In this week’s roundup, new unscripted series and documentaries are scheduled to debut across HGTV, HBO, Netflix and PBS.
Sonja Sohn’s feature-length documentary Baltimore Rising (pictured) will receive its television debut when it airs across premium cable network HBO on Nov. 20 at 8 p.m. ET/PT.
Baltimore Rising documents local activists, police officers, community leaders and gang affiliates as they fight for change and struggle to keep Baltimore together in the wake of the 2015 death of Freddie Gray. News of Gray’s death sparked destructive riots and protests from around the nation.
Meanwhile, acclaimed director Jacob Kornbluth’s documentary Saving Capitalism, based on political commentator Robert Reich’s 2015 book, will make its broadcast debut on digital streaming giant Netflix next week.
The 90-minute film will follow the former U.S. Secretary of Labor under President Bill Clinton as he takes his book, Saving Capitalism: For the Many, Not the Few, across the heart of conservative America in the hopes of finding common ground and to speak about the nation’s economic system while presenting thoughts on how to fix it. Saving Capitalism will go live across Netflix on Nov. 21.
Produced by Scott Brothers Entertainment, Property Brothers at Home: Drew’s Honeymoon House will chronicle the Scott brothers as they embark on large-scale renovations on Drew and his fiancée Linda Phan‘s first home in Los Angeles, a 1920s, 3×400-square-foot house. The twins’ older brother JD will also lend a hand throughout the series, helping with several major projects including a beam installation in the kitchen and building a foundation wall. Property Brothers at Home: Drew’s Honeymoon House broadcasts Nov. 22 at 9 p.m. ET/PT on HGTV.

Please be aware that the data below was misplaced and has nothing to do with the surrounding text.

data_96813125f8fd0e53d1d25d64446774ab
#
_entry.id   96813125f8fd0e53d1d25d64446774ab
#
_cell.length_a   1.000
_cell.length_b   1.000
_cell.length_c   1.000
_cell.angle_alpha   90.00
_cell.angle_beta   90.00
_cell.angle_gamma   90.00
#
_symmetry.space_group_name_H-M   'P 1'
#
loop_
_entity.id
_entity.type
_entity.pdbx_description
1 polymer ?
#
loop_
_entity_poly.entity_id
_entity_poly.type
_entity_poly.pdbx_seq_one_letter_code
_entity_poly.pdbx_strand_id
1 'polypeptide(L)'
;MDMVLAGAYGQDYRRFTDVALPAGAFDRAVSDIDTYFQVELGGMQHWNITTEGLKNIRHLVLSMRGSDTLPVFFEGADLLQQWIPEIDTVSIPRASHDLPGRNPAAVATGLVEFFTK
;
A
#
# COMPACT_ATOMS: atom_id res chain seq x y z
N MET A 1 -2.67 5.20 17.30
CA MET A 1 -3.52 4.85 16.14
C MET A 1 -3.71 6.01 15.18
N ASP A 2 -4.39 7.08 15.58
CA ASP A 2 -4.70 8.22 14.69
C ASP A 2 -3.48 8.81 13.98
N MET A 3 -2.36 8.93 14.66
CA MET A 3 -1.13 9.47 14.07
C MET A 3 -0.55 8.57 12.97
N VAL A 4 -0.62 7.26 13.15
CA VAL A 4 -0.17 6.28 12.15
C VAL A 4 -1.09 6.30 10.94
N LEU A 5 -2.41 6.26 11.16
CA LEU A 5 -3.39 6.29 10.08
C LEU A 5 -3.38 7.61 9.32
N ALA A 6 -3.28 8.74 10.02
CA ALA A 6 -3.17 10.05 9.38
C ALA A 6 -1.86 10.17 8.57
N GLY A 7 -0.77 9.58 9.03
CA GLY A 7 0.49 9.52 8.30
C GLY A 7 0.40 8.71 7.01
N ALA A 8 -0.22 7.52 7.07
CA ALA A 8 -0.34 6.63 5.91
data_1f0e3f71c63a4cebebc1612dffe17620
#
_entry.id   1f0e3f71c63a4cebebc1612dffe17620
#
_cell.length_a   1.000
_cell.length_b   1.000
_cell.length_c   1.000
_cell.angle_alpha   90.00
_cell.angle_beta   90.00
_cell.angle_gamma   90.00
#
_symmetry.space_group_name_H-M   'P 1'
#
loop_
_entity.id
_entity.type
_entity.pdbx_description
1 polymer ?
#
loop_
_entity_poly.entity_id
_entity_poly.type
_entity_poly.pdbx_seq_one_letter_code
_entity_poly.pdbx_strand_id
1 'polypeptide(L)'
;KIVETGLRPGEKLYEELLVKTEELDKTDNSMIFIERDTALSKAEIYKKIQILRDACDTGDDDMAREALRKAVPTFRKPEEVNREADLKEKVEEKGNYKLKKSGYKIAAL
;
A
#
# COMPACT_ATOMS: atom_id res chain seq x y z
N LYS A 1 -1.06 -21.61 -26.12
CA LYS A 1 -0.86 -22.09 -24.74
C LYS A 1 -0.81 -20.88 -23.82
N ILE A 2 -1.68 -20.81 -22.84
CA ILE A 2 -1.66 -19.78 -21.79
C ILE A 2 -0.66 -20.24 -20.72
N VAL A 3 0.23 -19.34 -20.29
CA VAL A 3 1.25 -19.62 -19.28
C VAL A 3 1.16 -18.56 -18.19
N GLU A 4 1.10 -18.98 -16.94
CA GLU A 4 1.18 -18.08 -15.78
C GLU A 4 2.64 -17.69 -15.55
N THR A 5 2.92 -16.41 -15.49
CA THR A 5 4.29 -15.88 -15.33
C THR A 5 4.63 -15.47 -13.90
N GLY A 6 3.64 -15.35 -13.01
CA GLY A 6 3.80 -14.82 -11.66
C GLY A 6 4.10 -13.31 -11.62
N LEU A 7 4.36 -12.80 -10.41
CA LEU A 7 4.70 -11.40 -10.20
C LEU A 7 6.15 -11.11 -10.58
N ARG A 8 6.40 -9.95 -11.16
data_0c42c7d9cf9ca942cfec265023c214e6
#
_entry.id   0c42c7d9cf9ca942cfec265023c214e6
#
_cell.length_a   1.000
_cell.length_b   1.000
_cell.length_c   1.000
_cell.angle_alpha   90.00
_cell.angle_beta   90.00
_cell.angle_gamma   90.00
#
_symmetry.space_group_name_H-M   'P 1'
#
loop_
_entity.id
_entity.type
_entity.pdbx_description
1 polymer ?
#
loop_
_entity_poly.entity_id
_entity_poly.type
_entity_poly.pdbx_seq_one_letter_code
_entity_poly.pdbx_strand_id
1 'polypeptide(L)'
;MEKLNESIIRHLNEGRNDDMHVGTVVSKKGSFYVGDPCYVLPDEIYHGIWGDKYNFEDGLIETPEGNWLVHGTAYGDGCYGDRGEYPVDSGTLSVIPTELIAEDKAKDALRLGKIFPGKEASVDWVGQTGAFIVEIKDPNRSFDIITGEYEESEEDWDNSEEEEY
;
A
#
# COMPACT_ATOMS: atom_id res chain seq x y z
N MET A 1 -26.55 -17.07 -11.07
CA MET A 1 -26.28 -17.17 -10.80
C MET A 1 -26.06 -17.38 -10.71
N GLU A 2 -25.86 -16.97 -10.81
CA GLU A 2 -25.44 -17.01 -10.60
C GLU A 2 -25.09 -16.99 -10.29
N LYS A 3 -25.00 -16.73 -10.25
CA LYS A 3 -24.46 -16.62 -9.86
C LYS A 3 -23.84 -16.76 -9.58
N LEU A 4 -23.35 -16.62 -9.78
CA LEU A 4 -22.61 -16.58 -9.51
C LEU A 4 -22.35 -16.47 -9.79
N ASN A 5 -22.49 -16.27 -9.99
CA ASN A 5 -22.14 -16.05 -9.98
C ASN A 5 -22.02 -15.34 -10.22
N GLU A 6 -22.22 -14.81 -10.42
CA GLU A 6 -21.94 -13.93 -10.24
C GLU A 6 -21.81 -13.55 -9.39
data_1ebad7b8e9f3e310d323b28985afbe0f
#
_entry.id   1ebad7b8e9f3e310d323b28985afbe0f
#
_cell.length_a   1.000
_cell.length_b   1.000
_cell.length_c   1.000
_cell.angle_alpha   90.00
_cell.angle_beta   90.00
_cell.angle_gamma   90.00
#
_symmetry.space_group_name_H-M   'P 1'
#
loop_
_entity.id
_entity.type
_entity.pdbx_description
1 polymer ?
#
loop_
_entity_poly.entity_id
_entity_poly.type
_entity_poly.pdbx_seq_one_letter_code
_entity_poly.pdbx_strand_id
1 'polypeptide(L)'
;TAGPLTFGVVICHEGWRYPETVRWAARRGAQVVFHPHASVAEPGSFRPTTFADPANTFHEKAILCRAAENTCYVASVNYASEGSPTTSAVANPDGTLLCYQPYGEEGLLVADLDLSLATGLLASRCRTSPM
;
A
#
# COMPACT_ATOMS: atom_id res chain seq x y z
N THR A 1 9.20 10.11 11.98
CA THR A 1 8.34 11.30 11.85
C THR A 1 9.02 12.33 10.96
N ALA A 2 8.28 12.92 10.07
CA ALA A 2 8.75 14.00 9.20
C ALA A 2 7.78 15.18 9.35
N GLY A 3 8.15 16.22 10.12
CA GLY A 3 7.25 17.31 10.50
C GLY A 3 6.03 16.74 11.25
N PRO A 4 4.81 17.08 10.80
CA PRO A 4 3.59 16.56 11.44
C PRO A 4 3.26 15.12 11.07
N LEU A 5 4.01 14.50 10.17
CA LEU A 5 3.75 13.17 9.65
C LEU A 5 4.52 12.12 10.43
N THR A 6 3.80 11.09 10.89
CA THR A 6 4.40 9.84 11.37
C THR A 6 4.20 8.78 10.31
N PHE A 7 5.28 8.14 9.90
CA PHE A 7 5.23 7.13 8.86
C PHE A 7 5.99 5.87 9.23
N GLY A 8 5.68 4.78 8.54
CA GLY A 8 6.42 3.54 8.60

Finally, American pubcaster PBS is preparing to share the U.S. broadcast premiere of Ron Howard’s authorized and Emmy-winning documentary about the early career of the world’s most seminal rock band.
Apple Corps., White Horse Pictures and Imagine Entertainment’s The Beatles: Eight Days a Week – The Touring Years explores how John Lennon, Paul McCartney, George Harrison and Ringo Starr came together in the early 1960s to become The Beatles. The film reveals how the band crafted some of their most influential songs while examining each member’s personality. Also included in the doc is a compilation of footage that captures The Beatles’s 250 concerts between 1963 and 1966. The 106-minute doc will air across PBS on Nov. 25 at 8 p.m. ET/PT.